We were tasked to put together a bake sale, by our teacher. We all planned for a month, held it in the schools basement and made something like $400-500 in 1990s money! You could buy a bag of chips and a pop for $1 back then. You could buy a pattie and a pop for $1! My what you could get for your dollar back then (Archi comics were $2). Anyways we baked our asses off and so we were thrilled to make this hefty amount of money but there was the question of what to do with said funds.

Our teacher, who was the most "the man" teacher I ever had, decided we should just give all the money to the principals office to decide what to do with it. Because, y'know a class full of young creative highly intelligent kids couldn't have thought of something....

To make a longer story short there was another grade 5 and grade 6 class at that school: the regular kids, who generally clobbered us 'gifties' at any opportunity that presented. This class, that year, got to go on a field trip to Canadas Wonderland! The purpose of the field trips: studying the PHYSICS (or should I say FYZX!) of roller-coasters, or pretty much the coolest possible field trip ever.

Our class, to our dissapointment, did not get one stinking field trip that whole year. It would be the next year we would sleep over at the island school and even then that's like the cheapest most free field trip you can get.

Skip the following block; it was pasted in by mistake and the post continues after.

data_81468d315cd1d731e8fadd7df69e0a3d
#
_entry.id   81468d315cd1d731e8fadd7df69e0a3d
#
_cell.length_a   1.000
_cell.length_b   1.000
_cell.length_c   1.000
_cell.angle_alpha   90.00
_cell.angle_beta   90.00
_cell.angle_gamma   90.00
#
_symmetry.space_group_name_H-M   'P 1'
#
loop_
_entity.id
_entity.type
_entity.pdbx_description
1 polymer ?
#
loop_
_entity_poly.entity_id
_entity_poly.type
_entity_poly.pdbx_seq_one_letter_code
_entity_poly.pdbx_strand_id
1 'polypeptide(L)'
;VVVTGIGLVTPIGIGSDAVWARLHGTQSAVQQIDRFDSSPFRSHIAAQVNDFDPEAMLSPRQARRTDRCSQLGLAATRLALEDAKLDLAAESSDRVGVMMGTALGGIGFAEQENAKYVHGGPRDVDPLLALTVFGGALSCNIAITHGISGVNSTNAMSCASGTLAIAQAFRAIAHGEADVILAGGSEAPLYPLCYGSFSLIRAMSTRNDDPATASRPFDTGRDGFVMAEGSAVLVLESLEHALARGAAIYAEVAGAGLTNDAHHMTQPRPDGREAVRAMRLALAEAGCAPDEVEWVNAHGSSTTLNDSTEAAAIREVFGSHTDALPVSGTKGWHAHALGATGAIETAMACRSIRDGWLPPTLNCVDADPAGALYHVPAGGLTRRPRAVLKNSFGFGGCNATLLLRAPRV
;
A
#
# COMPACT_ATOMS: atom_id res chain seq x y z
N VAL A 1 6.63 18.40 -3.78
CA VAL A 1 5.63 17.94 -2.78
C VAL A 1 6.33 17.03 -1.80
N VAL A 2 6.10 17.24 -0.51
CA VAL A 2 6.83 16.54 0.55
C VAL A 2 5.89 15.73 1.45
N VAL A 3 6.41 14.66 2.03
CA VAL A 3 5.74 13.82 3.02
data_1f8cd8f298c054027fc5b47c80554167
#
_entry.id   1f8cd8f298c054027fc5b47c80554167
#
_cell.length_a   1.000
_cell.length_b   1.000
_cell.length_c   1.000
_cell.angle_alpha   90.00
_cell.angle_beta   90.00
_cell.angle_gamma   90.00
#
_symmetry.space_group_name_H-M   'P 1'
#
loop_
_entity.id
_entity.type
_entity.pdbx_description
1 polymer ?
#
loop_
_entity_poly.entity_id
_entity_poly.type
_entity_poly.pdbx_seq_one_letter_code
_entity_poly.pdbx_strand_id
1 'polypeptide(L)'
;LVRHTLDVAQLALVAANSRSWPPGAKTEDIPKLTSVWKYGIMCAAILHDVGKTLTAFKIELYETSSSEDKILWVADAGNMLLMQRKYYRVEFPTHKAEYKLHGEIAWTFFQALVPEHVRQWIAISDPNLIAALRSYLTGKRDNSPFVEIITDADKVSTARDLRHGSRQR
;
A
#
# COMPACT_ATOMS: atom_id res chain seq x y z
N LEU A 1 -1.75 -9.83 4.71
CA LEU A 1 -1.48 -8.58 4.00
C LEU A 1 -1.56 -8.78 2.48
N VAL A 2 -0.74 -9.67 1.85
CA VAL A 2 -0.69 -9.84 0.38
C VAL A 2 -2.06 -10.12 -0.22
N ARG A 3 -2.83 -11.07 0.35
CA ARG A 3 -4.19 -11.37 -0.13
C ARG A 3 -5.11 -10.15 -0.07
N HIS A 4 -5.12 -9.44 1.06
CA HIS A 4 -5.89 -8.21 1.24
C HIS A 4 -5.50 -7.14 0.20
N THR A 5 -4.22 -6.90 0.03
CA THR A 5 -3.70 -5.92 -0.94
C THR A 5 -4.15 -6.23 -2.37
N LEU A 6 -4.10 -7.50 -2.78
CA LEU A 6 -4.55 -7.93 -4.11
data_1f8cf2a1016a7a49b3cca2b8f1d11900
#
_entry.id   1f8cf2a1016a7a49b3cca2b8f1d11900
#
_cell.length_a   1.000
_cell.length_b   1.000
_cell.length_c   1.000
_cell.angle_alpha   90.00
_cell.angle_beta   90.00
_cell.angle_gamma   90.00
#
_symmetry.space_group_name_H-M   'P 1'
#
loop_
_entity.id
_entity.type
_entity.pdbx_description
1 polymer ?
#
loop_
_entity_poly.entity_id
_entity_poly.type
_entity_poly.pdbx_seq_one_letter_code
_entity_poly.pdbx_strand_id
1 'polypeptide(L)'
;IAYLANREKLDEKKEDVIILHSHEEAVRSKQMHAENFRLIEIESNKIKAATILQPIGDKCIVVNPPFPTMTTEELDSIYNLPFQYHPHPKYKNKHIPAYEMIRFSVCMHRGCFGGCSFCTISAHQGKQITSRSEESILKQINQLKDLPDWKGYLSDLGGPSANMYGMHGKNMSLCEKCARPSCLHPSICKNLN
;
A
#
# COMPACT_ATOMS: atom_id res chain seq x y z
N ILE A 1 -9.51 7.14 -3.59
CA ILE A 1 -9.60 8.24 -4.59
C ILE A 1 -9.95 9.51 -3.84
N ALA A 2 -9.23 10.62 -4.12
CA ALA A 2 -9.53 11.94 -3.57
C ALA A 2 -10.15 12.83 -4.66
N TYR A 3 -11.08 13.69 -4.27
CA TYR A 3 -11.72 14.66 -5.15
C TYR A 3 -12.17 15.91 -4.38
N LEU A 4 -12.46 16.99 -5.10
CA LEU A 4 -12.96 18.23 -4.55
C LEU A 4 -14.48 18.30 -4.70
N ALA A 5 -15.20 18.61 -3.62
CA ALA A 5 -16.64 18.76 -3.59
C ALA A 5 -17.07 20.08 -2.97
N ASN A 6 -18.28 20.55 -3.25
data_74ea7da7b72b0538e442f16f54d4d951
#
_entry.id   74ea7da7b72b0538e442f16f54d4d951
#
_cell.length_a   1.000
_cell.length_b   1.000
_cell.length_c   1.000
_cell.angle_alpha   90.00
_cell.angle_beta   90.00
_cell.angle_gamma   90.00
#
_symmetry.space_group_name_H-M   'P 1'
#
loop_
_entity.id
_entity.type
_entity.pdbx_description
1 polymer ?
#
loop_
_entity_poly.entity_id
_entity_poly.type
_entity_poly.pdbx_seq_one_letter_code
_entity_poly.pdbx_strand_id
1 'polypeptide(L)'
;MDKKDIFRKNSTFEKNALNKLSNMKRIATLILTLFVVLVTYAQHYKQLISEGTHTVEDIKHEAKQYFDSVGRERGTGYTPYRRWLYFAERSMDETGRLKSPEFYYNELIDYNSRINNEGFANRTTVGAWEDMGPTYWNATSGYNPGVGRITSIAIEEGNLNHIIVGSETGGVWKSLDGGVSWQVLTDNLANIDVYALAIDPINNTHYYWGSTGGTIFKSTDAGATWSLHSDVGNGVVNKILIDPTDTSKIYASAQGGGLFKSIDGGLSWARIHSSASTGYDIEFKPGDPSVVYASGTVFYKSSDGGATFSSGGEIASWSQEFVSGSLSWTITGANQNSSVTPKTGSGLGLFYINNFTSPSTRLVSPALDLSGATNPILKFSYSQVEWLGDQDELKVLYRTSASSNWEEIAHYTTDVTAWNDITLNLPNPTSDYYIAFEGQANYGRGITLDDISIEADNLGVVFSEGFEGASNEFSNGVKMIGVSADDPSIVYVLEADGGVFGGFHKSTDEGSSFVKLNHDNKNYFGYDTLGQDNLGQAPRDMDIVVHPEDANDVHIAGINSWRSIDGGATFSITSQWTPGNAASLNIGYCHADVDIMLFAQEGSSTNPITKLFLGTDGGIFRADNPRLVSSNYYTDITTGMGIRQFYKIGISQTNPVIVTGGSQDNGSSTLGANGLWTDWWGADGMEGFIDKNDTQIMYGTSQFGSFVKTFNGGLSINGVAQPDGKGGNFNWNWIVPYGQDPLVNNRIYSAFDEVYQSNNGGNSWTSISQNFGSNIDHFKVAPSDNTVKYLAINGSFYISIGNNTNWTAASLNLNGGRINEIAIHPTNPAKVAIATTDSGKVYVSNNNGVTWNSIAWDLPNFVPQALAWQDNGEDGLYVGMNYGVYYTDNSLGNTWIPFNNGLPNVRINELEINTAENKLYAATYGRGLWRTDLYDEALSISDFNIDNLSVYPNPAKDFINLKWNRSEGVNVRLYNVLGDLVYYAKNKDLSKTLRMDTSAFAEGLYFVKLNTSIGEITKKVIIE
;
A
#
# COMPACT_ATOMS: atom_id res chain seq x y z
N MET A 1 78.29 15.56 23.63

The lesson I learned valuable lessons that applies to all of life.
edit on 3-6-2012 by Segwayguy because: Damn keyboard: typo to fix.



posted on Jun, 3 2012 @ 04:25 PM
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Originally posted by Segwayguy
reply to post by NotAnAspie
 




Going out on a limb, I would venture to bet that the reason the image you posted was in your i-tunes folder is because it is an album cover.

Bring Me the Horizon/ There Is a Hell, Believe Me I've Seen It. There Is a Heaven, Let's Keep It a Secret.

Reverse image search is a wonderful tool.


The band is unfamiliar to me but I'm willing to bet this sounds familiar from your playlist



For what its worth, it's nothing nefarious. Most of the current mainstream music apps automatically download and match album art to your library regardless of how the music file was procured (
).



posted on Jun, 3 2012 @ 04:36 PM
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I don't remember what it was called but yeah. We'd go around and compete with other schools in an academic quizshow like way.

I graduated in 2009 so this happened in the mid-late 90's
edit on 3-6-2012 by RealSpoke because: (no reason given)

edit on 3-6-2012 by RealSpoke because: (no reason given)



posted on Jun, 3 2012 @ 04:37 PM
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reply to post by Drunkenparrot